shu((lo;N ke ;Daa;Nk goyaa la((lo;N tale dhare hai;N
chahro;N ke rang ham ne dekhe hai;N kyaa jhamakte

1) foil-leaves of flames have been, so to speak, laid down under rubies
2) how we have seen the colors of faces glittering/shining!



jhamaknaa : 'To shine, to glitter, glisten, flash; to dance'. (Platts p.407)

S. R. Faruqi:

;Daa;Nk = a leaf/piece of glittering foil

The word ;Daa;Nk has been used as both masculine and feminine. [A discussion of why in this verse it must be masculine, and the difficulties of various dictionaries with the word.]

With regard to ;Daa;Nk , the second point is that it has been variously spelled ;Daa;Ng , ;Daa;Nk , ;Daak . [A discussion of how based on usage, ;Daa;Nk is to be preferred.]

The third point about ;Daa;Nk is that usually its meaning is given as 'a leaf of silver or gold that used to be put beneath a precious stone [in a ring or other setting] in order to increase its glitter'. In some dictionaries, a leaf of copper too has been included. There's nothing wrong with this definition, except that ;Daa;Ng / ;Daa;Nk / ;Daak was used for every small fragment of glittering foil, and these used also to be attached to clothing for adornment. (In English they are called 'sequins'.) In the urduu lu;Gat taarii;xii u.suul par one meaning given is 'a kind of fabric', which is entirely wrong. The fact is that garments on which ;Daa;Nk were attached by way of adornment were called, for example, ;Daa;Nk kaa angiya or ;Daa;Nk kaa jo;Raa . [Several verses by different poets are provided to illustrate this usage.]

In the present verse, the first point is the rareness/uniqueness of the simile and the image. In order to express the glittering and redness of the face, to take the face to be a ruby, and the redness of blood to be a ;Daa;Nk of flame, is a masterful accomplishment of insightful imagination, and of creative feeling for colors. Among us, for someone with a very red-and-white complexion we say that 'blood drips from his/her face'. Thus to use for such a person the simile of a ruby with a ;Daa;Nk of flames beneath it is a very fresh idea.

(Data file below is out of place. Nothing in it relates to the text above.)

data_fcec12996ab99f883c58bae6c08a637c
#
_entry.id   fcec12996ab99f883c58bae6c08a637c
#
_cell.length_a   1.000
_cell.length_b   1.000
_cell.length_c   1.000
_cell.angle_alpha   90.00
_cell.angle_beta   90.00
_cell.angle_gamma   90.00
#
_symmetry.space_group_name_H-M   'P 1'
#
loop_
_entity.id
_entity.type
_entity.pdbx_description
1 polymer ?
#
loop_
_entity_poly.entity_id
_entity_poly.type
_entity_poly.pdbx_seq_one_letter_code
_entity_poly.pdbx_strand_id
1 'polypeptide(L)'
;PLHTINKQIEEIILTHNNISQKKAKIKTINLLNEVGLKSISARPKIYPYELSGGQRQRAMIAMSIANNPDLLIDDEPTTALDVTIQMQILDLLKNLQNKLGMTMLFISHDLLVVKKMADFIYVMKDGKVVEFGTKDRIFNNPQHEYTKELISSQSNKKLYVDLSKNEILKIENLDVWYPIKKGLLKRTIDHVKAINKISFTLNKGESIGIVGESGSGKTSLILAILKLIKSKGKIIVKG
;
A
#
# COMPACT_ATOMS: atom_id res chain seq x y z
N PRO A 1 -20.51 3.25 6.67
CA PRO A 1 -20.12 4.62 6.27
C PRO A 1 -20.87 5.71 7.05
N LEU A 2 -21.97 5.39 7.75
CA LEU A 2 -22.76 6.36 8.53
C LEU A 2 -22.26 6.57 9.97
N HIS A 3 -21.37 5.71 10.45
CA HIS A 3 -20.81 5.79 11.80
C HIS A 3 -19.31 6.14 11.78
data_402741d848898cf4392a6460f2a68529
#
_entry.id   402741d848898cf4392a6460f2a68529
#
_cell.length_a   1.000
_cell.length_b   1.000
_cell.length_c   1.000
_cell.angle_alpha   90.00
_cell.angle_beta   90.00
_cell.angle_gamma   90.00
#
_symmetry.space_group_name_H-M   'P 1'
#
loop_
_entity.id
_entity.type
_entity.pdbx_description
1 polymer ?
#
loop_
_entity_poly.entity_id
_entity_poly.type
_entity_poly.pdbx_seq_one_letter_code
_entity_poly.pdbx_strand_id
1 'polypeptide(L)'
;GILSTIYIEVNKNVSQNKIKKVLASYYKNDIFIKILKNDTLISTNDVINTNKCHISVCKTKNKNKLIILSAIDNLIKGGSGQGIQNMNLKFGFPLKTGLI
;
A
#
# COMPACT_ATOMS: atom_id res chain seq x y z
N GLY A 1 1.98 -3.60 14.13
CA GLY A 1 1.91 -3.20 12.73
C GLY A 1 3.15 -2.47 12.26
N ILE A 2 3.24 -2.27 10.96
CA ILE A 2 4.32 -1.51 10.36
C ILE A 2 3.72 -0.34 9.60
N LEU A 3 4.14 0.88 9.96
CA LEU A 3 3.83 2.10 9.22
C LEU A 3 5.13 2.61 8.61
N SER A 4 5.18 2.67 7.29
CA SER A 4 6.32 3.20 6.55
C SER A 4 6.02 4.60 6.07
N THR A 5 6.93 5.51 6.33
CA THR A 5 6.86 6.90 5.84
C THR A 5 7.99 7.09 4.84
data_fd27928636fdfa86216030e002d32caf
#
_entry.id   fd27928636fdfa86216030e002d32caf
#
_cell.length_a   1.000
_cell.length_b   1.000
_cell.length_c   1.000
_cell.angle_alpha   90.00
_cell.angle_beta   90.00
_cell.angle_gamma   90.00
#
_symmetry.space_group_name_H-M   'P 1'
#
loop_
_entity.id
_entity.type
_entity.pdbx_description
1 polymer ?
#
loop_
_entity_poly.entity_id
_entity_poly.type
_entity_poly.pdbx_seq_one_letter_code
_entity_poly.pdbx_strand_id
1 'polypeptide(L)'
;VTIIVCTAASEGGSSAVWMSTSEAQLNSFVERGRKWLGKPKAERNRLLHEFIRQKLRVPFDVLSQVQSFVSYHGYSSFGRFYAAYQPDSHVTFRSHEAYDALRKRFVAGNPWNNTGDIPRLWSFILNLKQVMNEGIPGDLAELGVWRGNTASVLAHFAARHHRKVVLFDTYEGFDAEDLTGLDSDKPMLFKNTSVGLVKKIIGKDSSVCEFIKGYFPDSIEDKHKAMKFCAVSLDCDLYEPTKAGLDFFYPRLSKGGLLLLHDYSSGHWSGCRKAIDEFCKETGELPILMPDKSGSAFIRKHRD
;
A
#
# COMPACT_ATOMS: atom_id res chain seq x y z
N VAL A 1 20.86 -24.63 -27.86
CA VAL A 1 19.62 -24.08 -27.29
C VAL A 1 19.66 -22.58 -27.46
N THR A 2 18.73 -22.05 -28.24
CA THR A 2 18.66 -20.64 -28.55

But half the beauty of this verse is in the 'dramatic' style of the second line. He hasn't said that the beloved's face, or the color of her face, glitters like this. Rather, he's said that 'We've seen the colors of faces glittering like this'. Now both a generalized expression of human beauty has been made, and the insha'iyah style has also brought in aspects of praise and amazement and joy. The simile of a pure ruby for the glitter of the color of the lips has also been used in


and an insha'iyah style. In addition, in that verse several other things are mentioned through which the whole verse gleams with a red light. In the present verse only one lamp has been lit, but the light of that one lamp is showing its glitter on the faces of all the beautiful ones. Then, in it the assertiveness of the speaker's voice is also blended, as he boasts that he himself has seen such faces and such colors!

The question has been left ambiguous as to whether the faces referred to always have that color, or at moments of joy, or anger, or rapture such a color comes over them. The tone of the verse is such that it seems that to bring such color to those faces is also an achievement of the speaker's, and perhaps it is on this basis that the boastfulness too is excessive.

So adorned, but so light/swift of expression; and so brimful of a sense of physicality, but so far from any cheap pleasure-giving effect-- such verses only Mir can compose.

In the fifth divan Mir indeed has composed a verse with a rareness of theme that to some extent makes it a reply to the brilliance of the present verse [{1543,8}]:

baat karte jaa))e hai mu;Nh tak mu;xaa:tib ke jhalak
us kaa la((l-e lab nahii;N mu;htaaj rang-e paan kaa

[she goes on conversing, the radiance is as far as the speaker's face
the ruby of her lip is not in need of the color of paan]



I have nothing special to add.